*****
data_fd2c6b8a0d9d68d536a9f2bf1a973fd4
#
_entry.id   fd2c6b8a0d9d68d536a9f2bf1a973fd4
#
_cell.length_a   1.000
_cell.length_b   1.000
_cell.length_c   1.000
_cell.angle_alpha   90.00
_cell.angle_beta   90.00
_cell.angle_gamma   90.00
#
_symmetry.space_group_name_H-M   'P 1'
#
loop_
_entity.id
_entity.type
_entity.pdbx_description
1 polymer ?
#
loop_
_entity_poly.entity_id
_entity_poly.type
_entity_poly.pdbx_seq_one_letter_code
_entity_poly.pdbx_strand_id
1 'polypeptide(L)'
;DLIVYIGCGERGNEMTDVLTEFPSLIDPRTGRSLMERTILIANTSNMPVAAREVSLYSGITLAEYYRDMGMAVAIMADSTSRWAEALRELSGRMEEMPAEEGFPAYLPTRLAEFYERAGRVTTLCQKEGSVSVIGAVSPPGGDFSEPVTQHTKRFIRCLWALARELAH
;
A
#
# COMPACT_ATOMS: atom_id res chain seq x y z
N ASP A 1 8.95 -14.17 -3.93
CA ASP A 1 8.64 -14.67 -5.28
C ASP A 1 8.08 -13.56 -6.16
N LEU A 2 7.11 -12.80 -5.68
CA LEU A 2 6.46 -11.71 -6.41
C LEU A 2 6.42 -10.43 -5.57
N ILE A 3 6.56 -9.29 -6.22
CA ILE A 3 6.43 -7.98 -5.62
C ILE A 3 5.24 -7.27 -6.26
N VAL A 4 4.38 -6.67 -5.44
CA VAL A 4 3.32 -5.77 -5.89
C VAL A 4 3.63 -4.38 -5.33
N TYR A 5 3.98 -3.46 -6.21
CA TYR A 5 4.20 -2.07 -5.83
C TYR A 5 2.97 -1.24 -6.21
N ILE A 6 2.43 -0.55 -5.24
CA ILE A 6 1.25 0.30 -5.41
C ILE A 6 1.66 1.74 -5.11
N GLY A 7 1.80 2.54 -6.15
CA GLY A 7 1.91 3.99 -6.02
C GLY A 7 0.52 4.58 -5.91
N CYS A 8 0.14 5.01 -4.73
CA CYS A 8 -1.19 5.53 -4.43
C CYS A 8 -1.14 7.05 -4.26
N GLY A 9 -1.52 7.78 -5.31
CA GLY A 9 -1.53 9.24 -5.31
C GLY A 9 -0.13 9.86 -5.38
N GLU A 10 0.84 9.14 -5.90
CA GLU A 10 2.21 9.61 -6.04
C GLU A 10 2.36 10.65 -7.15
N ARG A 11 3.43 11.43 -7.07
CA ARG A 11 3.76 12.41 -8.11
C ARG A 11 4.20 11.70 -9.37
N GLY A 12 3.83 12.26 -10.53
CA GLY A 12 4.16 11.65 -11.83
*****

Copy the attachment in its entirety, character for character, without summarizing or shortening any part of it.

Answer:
data_fd2c6b8a0d9d68d536a9f2bf1a973fd4
#
_entry.id   fd2c6b8a0d9d68d536a9f2bf1a973fd4
#
_cell.length_a   1.000
_cell.length_b   1.000
_cell.length_c   1.000
_cell.angle_alpha   90.00
_cell.angle_beta   90.00
_cell.angle_gamma   90.00
#
_symmetry.space_group_name_H-M   'P 1'
#
loop_
_entity.id
_entity.type
_entity.pdbx_description
1 polymer ?
#
loop_
_entity_poly.entity_id
_entity_poly.type
_entity_poly.pdbx_seq_one_letter_code
_entity_poly.pdbx_strand_id
1 'polypeptide(L)'
;DLIVYIGCGERGNEMTDVLTEFPSLIDPRTGRSLMERTILIANTSNMPVAAREVSLYSGITLAEYYRDMGMAVAIMADSTSRWAEALRELSGRMEEMPAEEGFPAYLPTRLAEFYERAGRVTTLCQKEGSVSVIGAVSPPGGDFSEPVTQHTKRFIRCLWALARELAH
;
A
#
# COMPACT_ATOMS: atom_id res chain seq x y z
N ASP A 1 8.95 -14.17 -3.93
CA ASP A 1 8.64 -14.67 -5.28
C ASP A 1 8.08 -13.56 -6.16
N LEU A 2 7.11 -12.80 -5.68
CA LEU A 2 6.46 -11.71 -6.41
C LEU A 2 6.42 -10.43 -5.57
N ILE A 3 6.56 -9.29 -6.22
CA ILE A 3 6.43 -7.98 -5.62
C ILE A 3 5.24 -7.27 -6.26
N VAL A 4 4.38 -6.67 -5.44
CA VAL A 4 3.32 -5.77 -5.89
C VAL A 4 3.63 -4.38 -5.33
N TYR A 5 3.98 -3.46 -6.21
CA TYR A 5 4.20 -2.07 -5.83
C TYR A 5 2.97 -1.24 -6.21
N ILE A 6 2.43 -0.55 -5.24
CA ILE A 6 1.25 0.30 -5.41
C ILE A 6 1.66 1.74 -5.11
N GLY A 7 1.80 2.54 -6.15
CA GLY A 7 1.91 3.99 -6.02
C GLY A 7 0.52 4.58 -5.91
N CYS A 8 0.14 5.01 -4.73
CA CYS A 8 -1.19 5.53 -4.43
C CYS A 8 -1.14 7.05 -4.26
N GLY A 9 -1.52 7.78 -5.31
CA GLY A 9 -1.53 9.24 -5.31
C GLY A 9 -0.13 9.86 -5.38
N GLU A 10 0.84 9.14 -5.90
CA GLU A 10 2.21 9.61 -6.04
C GLU A 10 2.36 10.65 -7.15
N ARG A 11 3.43 11.43 -7.07
CA ARG A 11 3.76 12.41 -8.11
C ARG A 11 4.20 11.70 -9.37
N GLY A 12 3.83 12.26 -10.53
CA GLY A 12 4.16 11.65 -11.83